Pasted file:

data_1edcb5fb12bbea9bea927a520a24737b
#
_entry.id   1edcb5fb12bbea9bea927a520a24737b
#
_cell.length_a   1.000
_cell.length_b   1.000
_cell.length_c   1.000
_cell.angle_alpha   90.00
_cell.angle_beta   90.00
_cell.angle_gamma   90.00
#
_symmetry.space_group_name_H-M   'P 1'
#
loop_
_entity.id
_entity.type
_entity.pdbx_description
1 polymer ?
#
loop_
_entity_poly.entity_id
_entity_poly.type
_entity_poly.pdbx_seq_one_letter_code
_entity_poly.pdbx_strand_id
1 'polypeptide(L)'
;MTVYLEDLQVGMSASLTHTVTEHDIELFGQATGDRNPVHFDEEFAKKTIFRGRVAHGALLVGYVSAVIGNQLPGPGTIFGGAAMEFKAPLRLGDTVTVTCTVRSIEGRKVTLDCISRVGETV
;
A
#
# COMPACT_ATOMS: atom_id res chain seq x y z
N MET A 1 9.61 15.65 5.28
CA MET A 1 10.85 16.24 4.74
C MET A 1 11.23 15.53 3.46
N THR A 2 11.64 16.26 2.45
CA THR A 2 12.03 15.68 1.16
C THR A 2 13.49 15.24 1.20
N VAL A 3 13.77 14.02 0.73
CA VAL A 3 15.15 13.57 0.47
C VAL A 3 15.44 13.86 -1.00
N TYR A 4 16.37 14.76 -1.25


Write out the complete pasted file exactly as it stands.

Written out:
data_1edcb5fb12bbea9bea927a520a24737b
#
_entry.id   1edcb5fb12bbea9bea927a520a24737b
#
_cell.length_a   1.000
_cell.length_b   1.000
_cell.length_c   1.000
_cell.angle_alpha   90.00
_cell.angle_beta   90.00
_cell.angle_gamma   90.00
#
_symmetry.space_group_name_H-M   'P 1'
#
loop_
_entity.id
_entity.type
_entity.pdbx_description
1 polymer ?
#
loop_
_entity_poly.entity_id
_entity_poly.type
_entity_poly.pdbx_seq_one_letter_code
_entity_poly.pdbx_strand_id
1 'polypeptide(L)'
;MTVYLEDLQVGMSASLTHTVTEHDIELFGQATGDRNPVHFDEEFAKKTIFRGRVAHGALLVGYVSAVIGNQLPGPGTIFGGAAMEFKAPLRLGDTVTVTCTVRSIEGRKVTLDCISRVGETV
;
A
#
# COMPACT_ATOMS: atom_id res chain seq x y z
N MET A 1 9.61 15.65 5.28
CA MET A 1 10.85 16.24 4.74
C MET A 1 11.23 15.53 3.46
N THR A 2 11.64 16.26 2.45
CA THR A 2 12.03 15.68 1.16
C THR A 2 13.49 15.24 1.20
N VAL A 3 13.77 14.02 0.73
CA VAL A 3 15.15 13.57 0.47
C VAL A 3 15.44 13.86 -1.00
N TYR A 4 16.37 14.76 -1.25